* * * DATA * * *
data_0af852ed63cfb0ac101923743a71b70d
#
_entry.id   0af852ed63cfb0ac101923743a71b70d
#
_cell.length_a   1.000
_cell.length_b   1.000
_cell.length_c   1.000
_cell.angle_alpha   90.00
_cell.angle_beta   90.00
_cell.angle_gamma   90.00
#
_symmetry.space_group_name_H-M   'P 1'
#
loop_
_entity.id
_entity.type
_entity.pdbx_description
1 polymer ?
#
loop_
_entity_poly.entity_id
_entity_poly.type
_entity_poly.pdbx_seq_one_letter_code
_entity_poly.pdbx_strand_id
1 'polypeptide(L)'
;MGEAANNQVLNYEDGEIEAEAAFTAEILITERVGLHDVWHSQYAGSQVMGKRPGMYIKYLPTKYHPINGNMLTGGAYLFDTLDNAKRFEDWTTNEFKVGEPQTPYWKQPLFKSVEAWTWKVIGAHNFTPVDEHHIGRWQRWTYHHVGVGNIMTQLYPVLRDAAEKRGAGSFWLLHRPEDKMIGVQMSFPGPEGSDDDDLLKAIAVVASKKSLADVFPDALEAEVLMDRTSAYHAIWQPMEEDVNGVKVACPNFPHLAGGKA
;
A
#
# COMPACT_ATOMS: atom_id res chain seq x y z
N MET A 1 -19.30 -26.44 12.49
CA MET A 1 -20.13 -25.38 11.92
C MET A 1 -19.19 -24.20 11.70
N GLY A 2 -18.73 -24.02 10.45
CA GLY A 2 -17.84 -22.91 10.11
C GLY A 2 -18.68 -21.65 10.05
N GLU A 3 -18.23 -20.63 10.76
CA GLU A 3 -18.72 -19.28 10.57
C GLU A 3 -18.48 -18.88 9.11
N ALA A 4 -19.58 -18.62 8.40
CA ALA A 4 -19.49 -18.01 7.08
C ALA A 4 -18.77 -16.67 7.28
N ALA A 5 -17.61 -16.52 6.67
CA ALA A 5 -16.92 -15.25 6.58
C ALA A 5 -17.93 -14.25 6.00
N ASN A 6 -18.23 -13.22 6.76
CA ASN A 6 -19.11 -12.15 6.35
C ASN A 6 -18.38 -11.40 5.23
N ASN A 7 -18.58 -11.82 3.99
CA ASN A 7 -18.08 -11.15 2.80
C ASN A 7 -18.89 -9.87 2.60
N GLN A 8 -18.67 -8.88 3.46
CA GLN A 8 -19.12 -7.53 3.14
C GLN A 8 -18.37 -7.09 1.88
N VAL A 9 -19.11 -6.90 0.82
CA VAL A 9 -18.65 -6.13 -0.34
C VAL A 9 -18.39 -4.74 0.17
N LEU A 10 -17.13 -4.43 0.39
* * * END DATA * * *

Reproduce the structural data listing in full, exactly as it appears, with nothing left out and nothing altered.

data_0af852ed63cfb0ac101923743a71b70d
#
_entry.id   0af852ed63cfb0ac101923743a71b70d
#
_cell.length_a   1.000
_cell.length_b   1.000
_cell.length_c   1.000
_cell.angle_alpha   90.00
_cell.angle_beta   90.00
_cell.angle_gamma   90.00
#
_symmetry.space_group_name_H-M   'P 1'
#
loop_
_entity.id
_entity.type
_entity.pdbx_description
1 polymer ?
#
loop_
_entity_poly.entity_id
_entity_poly.type
_entity_poly.pdbx_seq_one_letter_code
_entity_poly.pdbx_strand_id
1 'polypeptide(L)'
;MGEAANNQVLNYEDGEIEAEAAFTAEILITERVGLHDVWHSQYAGSQVMGKRPGMYIKYLPTKYHPINGNMLTGGAYLFDTLDNAKRFEDWTTNEFKVGEPQTPYWKQPLFKSVEAWTWKVIGAHNFTPVDEHHIGRWQRWTYHHVGVGNIMTQLYPVLRDAAEKRGAGSFWLLHRPEDKMIGVQMSFPGPEGSDDDDLLKAIAVVASKKSLADVFPDALEAEVLMDRTSAYHAIWQPMEEDVNGVKVACPNFPHLAGGKA
;
A
#
# COMPACT_ATOMS: atom_id res chain seq x y z
N MET A 1 -19.30 -26.44 12.49
CA MET A 1 -20.13 -25.38 11.92
C MET A 1 -19.19 -24.20 11.70
N GLY A 2 -18.73 -24.02 10.45
CA GLY A 2 -17.84 -22.91 10.11
C GLY A 2 -18.68 -21.65 10.05
N GLU A 3 -18.23 -20.63 10.76
CA GLU A 3 -18.72 -19.28 10.57
C GLU A 3 -18.48 -18.88 9.11
N ALA A 4 -19.58 -18.62 8.40
CA ALA A 4 -19.49 -18.01 7.08
C ALA A 4 -18.77 -16.67 7.28
N ALA A 5 -17.61 -16.52 6.67
CA ALA A 5 -16.92 -15.25 6.58
C ALA A 5 -17.93 -14.25 6.00
N ASN A 6 -18.23 -13.22 6.76
CA ASN A 6 -19.11 -12.15 6.35
C ASN A 6 -18.38 -11.40 5.23
N ASN A 7 -18.58 -11.82 3.99
CA ASN A 7 -18.08 -11.15 2.80
C ASN A 7 -18.89 -9.87 2.60
N GLN A 8 -18.67 -8.88 3.46
CA GLN A 8 -19.12 -7.53 3.14
C GLN A 8 -18.37 -7.09 1.88
N VAL A 9 -19.11 -6.90 0.82
CA VAL A 9 -18.65 -6.13 -0.34
C VAL A 9 -18.39 -4.74 0.17
N LEU A 10 -17.13 -4.43 0.39